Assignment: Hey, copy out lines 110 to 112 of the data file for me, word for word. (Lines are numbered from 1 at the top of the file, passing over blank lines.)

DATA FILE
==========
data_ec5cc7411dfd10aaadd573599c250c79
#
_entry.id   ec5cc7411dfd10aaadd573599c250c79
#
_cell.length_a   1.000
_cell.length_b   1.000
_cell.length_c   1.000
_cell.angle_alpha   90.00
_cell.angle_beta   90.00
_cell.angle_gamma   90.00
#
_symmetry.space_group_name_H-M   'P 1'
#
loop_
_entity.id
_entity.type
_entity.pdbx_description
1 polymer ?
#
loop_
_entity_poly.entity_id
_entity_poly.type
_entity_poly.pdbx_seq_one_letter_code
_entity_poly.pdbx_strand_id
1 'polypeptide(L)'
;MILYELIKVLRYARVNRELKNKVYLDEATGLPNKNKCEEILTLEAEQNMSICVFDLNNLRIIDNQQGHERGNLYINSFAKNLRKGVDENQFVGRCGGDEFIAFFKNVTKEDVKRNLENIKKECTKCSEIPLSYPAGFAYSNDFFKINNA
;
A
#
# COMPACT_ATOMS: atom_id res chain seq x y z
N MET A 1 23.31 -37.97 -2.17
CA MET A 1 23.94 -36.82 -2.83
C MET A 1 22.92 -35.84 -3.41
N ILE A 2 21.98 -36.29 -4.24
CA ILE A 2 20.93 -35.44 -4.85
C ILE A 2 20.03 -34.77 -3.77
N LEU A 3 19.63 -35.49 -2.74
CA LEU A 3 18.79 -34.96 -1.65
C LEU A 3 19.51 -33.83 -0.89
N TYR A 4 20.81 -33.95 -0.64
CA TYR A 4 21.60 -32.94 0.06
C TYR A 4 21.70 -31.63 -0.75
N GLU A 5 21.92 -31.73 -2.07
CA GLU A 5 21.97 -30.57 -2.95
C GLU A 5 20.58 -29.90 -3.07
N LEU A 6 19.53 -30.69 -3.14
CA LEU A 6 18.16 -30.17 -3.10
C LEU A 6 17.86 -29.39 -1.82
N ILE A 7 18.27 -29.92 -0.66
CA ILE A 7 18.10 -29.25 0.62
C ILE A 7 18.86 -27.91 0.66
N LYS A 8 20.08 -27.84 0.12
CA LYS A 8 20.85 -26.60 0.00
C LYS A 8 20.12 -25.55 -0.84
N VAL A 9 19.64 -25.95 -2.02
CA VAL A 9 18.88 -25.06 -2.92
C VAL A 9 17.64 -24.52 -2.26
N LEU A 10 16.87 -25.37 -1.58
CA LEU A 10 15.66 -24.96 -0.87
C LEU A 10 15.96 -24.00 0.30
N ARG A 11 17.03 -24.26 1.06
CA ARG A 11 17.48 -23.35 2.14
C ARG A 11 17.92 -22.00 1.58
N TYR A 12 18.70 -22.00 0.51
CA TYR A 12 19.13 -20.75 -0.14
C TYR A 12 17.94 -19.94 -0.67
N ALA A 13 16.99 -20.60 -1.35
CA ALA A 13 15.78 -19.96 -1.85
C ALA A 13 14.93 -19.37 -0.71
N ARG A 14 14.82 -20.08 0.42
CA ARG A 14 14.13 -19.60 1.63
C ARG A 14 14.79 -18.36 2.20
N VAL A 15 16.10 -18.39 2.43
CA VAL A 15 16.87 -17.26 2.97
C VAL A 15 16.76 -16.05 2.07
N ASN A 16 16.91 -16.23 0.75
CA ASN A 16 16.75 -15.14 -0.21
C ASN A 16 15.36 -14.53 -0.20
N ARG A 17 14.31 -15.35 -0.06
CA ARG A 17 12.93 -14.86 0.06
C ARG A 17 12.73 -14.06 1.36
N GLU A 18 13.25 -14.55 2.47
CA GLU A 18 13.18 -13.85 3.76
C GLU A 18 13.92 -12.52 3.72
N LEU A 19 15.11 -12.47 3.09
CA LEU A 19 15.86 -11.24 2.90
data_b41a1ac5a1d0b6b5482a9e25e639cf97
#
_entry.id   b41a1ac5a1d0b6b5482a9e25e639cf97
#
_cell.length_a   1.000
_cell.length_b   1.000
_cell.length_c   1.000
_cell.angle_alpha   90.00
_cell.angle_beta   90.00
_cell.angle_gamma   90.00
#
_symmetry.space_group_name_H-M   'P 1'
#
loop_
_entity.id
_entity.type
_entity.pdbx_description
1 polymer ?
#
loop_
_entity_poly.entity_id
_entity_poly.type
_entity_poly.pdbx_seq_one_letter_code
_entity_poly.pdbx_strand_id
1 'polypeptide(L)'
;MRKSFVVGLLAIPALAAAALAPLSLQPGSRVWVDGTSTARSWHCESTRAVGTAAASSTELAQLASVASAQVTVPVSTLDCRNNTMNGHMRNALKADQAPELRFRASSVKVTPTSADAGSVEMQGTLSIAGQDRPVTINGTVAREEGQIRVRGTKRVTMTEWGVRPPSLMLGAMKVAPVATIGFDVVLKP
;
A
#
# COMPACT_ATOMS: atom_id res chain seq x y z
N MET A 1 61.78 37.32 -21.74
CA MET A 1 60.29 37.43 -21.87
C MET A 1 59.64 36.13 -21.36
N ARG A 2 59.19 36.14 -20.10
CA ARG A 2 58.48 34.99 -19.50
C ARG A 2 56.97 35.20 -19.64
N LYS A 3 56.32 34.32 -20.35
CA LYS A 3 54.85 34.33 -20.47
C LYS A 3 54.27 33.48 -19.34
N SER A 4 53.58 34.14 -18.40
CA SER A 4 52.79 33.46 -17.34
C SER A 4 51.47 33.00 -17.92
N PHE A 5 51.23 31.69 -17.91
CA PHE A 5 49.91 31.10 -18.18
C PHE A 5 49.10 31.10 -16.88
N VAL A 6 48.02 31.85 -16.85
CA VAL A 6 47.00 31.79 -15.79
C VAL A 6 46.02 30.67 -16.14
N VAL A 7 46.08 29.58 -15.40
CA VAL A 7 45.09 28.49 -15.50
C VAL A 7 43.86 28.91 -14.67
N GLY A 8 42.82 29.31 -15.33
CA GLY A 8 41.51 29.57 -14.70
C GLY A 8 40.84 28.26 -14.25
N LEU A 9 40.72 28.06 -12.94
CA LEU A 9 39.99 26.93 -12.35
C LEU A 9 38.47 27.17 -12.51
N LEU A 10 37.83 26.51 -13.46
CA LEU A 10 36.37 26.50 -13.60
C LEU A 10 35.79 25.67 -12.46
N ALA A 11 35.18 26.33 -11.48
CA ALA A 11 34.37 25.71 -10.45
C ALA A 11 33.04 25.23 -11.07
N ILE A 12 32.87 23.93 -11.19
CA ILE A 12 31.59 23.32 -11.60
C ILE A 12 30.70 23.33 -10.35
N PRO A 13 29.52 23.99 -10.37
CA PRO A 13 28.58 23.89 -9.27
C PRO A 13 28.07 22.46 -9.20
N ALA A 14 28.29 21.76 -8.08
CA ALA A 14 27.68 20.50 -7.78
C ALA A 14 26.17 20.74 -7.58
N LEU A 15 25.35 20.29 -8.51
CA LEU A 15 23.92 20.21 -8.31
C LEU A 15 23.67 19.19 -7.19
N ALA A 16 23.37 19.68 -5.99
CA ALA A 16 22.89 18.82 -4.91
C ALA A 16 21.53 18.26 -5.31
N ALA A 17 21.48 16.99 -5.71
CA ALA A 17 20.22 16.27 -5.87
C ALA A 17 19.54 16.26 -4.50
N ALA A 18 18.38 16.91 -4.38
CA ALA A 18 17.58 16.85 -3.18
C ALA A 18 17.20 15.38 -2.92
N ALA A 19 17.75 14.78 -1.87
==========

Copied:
_entity_poly.pdbx_strand_id
1 'polypeptide(L)'
;MRKSFVVGLLAIPALAAAALAPLSLQPGSRVWVDGTSTARSWHCESTRAVGTAAASSTELAQLASVASAQVTVPVSTLDCRNNTMNGHMRNALKADQAPELRFRASSVKVTPTSADAGSVEMQGTLSIAGQDRPVTINGTVAREEGQIRVRGTKRVTMTEWGVRPPSLMLGAMKVAPVATIGFDVVLKP